By Ruoro Kairu
Recruitment managers form a significant part of the employment process. Ideally, all prospective candidates should pass through them before being secured for a job. I spoke to Prisca Kimaiyo –a top recruiter at Corporate Staffing Services, about the subtle cues that every job seeker should observe while attending an interview. Here are her top three verbal and non-verbal cues you should pay keen attention to in an interview room.
1. Maintaining eye contact
While many job seekers find the interviewing process menacing, you are advised to maintain eye contact with the recruiter or employer.
She reckons that eye contact is a great start to show that you’re professional and are well versed in your field. When you maintain eye contact, it leads the interviewer to be keen and attentive to what you’re saying. Looking away or downwards while you talk could easily be perceived as a sign of being dodgy and dishonest.
“For managerial positions, you must maintain eye contact. We need to know you can manage workers and not shy away from reproving them.” She opines.
2. Shaking the interviewers hand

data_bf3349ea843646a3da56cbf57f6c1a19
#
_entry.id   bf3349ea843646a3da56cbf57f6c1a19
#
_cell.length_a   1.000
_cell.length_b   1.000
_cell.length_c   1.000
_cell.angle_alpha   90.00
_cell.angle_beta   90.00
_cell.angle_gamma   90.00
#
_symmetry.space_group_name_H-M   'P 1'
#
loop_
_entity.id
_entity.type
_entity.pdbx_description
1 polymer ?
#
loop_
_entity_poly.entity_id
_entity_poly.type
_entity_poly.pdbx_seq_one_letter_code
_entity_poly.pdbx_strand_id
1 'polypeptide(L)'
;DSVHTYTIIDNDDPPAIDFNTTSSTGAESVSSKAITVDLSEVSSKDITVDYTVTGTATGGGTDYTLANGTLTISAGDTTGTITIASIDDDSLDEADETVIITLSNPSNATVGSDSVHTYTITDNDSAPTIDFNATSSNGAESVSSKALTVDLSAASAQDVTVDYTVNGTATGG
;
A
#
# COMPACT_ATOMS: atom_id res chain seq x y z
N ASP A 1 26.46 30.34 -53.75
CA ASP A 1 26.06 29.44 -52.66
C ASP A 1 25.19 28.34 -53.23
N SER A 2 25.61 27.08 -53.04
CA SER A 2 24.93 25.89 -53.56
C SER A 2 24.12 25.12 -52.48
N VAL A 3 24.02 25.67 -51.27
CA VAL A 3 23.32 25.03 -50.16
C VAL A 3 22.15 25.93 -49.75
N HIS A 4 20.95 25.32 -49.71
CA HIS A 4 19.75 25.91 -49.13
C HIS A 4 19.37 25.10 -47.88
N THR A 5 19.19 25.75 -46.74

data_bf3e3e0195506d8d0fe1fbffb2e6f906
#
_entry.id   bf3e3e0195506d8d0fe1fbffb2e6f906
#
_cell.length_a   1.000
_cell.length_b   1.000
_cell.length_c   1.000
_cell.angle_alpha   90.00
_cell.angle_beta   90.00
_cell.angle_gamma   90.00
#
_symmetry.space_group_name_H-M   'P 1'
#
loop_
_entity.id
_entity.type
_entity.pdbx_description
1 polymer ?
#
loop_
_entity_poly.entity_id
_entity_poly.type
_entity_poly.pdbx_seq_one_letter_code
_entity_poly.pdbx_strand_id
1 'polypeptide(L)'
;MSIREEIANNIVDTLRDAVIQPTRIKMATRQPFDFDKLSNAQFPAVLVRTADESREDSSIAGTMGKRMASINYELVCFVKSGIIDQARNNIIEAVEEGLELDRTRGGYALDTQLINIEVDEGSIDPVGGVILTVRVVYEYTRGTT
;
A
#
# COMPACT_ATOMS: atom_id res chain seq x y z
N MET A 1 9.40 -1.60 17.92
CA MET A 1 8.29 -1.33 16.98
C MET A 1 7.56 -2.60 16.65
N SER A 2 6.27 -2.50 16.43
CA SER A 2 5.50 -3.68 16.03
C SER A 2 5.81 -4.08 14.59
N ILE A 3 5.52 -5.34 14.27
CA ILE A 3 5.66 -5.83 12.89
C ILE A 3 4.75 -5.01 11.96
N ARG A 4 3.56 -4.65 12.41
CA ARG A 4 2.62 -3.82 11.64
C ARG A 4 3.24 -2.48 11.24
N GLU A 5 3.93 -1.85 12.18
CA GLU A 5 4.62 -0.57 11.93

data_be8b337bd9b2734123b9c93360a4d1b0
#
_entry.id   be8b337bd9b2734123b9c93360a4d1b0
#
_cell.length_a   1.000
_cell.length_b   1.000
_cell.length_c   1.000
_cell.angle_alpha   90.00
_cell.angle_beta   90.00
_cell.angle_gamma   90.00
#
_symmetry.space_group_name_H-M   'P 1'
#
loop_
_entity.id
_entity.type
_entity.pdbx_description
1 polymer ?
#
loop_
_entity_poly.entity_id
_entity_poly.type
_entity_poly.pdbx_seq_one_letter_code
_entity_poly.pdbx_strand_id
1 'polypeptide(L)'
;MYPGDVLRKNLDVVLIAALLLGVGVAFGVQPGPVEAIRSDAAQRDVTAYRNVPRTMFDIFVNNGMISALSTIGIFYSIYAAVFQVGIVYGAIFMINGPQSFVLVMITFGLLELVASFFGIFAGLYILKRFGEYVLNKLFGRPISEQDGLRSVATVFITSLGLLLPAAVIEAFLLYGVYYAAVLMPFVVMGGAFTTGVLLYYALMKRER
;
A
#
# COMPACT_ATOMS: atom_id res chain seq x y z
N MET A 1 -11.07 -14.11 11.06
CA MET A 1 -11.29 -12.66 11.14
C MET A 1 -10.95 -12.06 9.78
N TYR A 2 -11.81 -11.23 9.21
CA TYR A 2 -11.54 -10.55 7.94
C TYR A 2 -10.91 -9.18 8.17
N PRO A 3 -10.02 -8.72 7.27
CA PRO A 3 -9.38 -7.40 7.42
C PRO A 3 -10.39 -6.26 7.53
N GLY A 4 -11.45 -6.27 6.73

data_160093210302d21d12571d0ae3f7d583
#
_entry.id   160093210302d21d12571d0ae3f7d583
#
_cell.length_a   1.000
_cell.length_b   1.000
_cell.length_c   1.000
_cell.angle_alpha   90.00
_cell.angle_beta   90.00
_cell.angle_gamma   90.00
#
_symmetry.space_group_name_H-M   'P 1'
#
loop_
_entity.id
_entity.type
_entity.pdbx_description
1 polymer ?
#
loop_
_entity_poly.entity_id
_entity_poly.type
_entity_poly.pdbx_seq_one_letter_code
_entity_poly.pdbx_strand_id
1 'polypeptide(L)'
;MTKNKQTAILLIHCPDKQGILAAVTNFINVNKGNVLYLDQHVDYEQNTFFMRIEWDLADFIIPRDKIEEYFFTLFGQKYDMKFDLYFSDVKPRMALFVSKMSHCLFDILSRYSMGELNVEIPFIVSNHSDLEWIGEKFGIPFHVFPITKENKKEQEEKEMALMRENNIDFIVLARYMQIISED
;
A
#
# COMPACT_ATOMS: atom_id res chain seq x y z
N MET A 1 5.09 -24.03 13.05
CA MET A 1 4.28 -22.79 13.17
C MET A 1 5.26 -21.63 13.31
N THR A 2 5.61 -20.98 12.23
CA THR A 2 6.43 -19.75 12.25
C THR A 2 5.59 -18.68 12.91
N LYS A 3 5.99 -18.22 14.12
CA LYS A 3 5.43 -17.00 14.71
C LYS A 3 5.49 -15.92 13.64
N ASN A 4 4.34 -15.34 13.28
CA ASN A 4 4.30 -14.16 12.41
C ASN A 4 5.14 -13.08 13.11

Soon as you step into the interviewing room, there’s an aura of anxiety and unease. You forget most of what you had prepared and start a whole improvised stuttering routine.
As an interviewee, should you shake the hands of the interviewer?
“There are several factors to consider before deciding whether you’ll shake a recruiter’s hand or not. First, assess the general mood of the interviewer; some are warm, others just look disinterested. Secondly, if the interview consists of a panel, do not try to shake everybody’s hands. However, after the interview is over, if you feel you have you’ve created a rapport with the interviewers, you can shake their hands.”
If you do shake the interviewer’s hand, ensure you have a firm grip as it implies you’re a professional.
3. Placing your documents
You’ve shown up for the interview and you have carried along your bag or purse. This may be where you have put all your documents requested by the interviewer, but where should you place it when you get into an interview room?
Ideally, you should place it on the floor, besides where you’re seated.
“Occasionally, I see interviewees who place their bags on the table. This is one of the most unprincipled things you’ll see today.” Notes Prisca.
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Recruitment officers make a living from interviewing candidates. They look at every detail keenly before forwarding the best candidate for a position. As a result, they know the nuances that reveal more about a job seeker. In case you’re looking for a job and get called in for an interview, keep the above details in mind and you’ll have increased your chances of acing the interview.